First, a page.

Wolf was at a marked time in his life. He had just lost one of his closest friends in a national tragedy, and was on the front lines advocating for increased protection against members of the LGBTQ+ community. Wolf said that grieving Leinonen’s passing while raising awareness for a cause he deeply carried about levied a heavy toll on his well-being. 

He said, “…People wanted me to relive my trauma a lot […] And in that moment, [I felt] the pressure of wanting to say yes to everything and be everywhere and do every interview. Me saying no, I can’t do that because it’s too painful.”

Wolf said that the time and effort he dedicated to rectifying Leinonen’s life was too much, and he eventually fell under the pressure. By constantly working, Wolf said he put himself on the back burner. He failed to acknowledge the weight of the pressure he was under. As a result, Wolf realized that it was time to focus his energy inwardly by taking care of himself. 

In his presentation at the MCC, Wolf explained the importance of taking care of oneself in a world that preaches relentlessness and competition by taking care of yourself the way that works best for you, trying to be consistent, and leaning on others for support.

While Wolf’s message applies to everyone, he recognizes that specific populations of people are more vulnerable than others. 

“Young LGBTQ+ people are at far higher risk of depression, anxiety of bullying, and homelessness, because they’ve been kicked out of their houses,” he said.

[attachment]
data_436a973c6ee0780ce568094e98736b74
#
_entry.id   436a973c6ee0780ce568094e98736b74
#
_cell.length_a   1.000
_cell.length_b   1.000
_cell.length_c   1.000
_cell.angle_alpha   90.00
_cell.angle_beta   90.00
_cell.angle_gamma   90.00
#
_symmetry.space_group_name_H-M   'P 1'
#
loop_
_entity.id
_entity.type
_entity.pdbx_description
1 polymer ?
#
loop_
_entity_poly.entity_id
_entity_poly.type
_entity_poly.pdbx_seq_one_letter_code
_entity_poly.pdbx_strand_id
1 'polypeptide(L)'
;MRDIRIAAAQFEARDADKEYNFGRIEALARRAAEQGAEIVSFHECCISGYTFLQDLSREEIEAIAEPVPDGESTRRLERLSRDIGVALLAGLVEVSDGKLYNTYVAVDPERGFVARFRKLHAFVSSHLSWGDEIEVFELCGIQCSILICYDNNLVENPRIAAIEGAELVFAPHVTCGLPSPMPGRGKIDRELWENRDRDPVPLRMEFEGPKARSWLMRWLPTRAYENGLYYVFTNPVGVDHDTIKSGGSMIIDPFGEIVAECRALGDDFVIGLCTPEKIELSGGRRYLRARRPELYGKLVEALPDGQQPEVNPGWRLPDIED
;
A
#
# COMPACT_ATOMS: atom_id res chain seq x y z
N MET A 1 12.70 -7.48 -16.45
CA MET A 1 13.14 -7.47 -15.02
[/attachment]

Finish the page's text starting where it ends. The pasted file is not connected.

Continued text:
At the same time, young LGBTQ+ people “grapple with how they go about being the best version of themselves.”

Wolf made the argument that taking care of yourself does not delay the fight for LGBTQ+ civil rights. Instead, taking care of yourself is an act of protest in and of itself. 

“Part of how we continue to build a sustainable movement is to tell people that we’re in it for the long haul,” he shared with UCSB students, “and that means that you have to build in a plan to care for yourself, to make yourself whole along the way.”

In addition to serving on the board of The Dru Project, Wolf also serves as the press secretary for Equality Florida, an organization that advocates for civil rights and protections for queer Floridians. He is also part of the advisory board of the National Organization for the Victims Advocates, and volunteers regularly.

Today, violence against members of the LGBTQ+ community in the United States continues to happen. Recently, the shooting at the Club Q, an LGBTQ+ nightclub in Colorado Springs, Colorado, this past November sparked similar memories of the tragedy at Pulse  

The club is the only LGBTQ+ nightclub in its city and, for many, Club Q serves as a safe space for its community members to get to know one another. 

Wolf shared how he wants to help others who have also been through similar experiences as him, and left with some advice for students. 

“Be good to yourself,” he said. “The world is heavy right now. There’s a lot going on, and I can’t imagine what it’s like to be a young person in this environment.” 

Like the communities that come together to mourn the loss of loved ones and bring awareness to protect LGBTQ+ lives, more work needs to be done to make sure that the well-being of LGBTQ+ individuals is being taken care of.